“The dementia is not even a problem, it’s an epidemic. And it’s going to get worse,” Mr. Miller said. “These new facilities are going to address that in a more holistic way.”
Mr. DeRosa said Health Care REIT’s strategy will continue to evolve, meaning the company’s portfolio could change again in the distant future if health-care trends keep evolving.
Crane Creek Medical Center in Melbourne, Fla., is another Health Care REIT property.
HEALTH CARE REIT Enlarge
“The one thing that doesn’t fit what we own was the old model [of Health Care REIT]. The long-term Medicare/Medicaid nursing home is no longer part of our strategy, so we have sold $2.5 billion of nonstrategic health-care real estate over the last 10 years,” said Mr. DeRosa, who became CEO in April, 2014.
The company now desires properties to “deliver wellness” to an aging population, facilities that address nutrition, mobility, and cognitive ability, the CEO said.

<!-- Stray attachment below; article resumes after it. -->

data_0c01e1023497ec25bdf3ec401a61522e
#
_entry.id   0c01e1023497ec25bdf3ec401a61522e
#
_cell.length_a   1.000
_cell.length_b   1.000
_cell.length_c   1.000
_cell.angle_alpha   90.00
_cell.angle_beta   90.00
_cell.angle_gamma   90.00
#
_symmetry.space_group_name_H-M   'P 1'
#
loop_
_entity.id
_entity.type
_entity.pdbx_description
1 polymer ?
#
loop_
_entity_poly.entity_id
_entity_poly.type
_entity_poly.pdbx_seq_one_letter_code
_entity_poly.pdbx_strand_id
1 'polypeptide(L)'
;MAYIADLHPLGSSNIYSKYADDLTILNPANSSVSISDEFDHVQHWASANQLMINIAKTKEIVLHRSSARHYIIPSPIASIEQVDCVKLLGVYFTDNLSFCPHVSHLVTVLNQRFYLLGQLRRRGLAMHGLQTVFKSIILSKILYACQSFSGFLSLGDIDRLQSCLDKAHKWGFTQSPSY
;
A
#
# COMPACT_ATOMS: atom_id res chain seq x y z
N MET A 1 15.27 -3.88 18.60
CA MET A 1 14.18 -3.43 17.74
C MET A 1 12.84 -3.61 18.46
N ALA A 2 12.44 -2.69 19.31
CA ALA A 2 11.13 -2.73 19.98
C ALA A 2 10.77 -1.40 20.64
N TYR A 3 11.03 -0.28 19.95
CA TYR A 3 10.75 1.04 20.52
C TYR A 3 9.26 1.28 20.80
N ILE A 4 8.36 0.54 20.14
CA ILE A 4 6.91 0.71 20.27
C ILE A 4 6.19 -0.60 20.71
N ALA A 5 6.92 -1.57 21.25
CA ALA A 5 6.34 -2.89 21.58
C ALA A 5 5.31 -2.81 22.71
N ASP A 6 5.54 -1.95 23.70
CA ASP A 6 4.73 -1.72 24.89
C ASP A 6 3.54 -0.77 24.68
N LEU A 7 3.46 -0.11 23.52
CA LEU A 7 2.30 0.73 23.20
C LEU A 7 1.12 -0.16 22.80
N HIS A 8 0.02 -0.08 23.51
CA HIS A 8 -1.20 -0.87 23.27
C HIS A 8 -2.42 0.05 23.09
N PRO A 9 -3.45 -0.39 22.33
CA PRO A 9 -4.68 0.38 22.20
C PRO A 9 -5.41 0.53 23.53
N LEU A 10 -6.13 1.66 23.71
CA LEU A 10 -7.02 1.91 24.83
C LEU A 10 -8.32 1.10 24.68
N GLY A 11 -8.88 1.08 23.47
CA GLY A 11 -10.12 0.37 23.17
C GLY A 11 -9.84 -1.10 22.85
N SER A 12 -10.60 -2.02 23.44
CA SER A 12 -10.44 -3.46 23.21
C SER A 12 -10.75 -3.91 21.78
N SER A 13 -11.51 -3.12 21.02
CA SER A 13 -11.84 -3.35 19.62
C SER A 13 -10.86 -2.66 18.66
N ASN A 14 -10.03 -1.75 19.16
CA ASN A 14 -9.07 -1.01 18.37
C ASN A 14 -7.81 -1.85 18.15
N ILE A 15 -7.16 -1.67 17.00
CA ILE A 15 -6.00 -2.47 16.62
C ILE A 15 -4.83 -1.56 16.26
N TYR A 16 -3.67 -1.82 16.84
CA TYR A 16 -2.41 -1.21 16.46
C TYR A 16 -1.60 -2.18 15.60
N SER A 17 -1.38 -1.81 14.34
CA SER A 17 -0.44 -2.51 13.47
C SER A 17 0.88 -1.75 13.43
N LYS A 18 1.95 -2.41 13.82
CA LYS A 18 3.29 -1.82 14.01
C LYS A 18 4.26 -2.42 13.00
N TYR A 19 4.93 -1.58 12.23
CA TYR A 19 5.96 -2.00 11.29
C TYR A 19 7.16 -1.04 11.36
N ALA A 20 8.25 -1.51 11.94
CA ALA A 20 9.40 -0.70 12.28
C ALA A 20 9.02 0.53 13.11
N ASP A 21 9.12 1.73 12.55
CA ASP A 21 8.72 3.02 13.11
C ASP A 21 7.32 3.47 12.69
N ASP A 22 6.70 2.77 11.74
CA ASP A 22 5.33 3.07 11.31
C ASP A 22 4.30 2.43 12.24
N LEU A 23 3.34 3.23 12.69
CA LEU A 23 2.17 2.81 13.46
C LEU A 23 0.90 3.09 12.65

“Health care is evolving,” Mr. DeRosa said. “There’s a lot of health-care real estate that can’t deliver the treatments that are needed because they are antiquated buildings.”
The CEO said he recently had lunch with Mr. Wolfe — Mr. Thompson died in 2005 — and talked about how the company began, where it is now, and where it might be headed.
“I asked him, ‘Did you ever imagine the size this company would become and its impact on healt-care delivery not only in the U.S., but in Canada and the U.K.?’”
“He just shook his head and said, ‘No,’” Mr. DeRosa said.
Contact Jon Chavez at: firstname.lastname@example.org or 419-724-6128.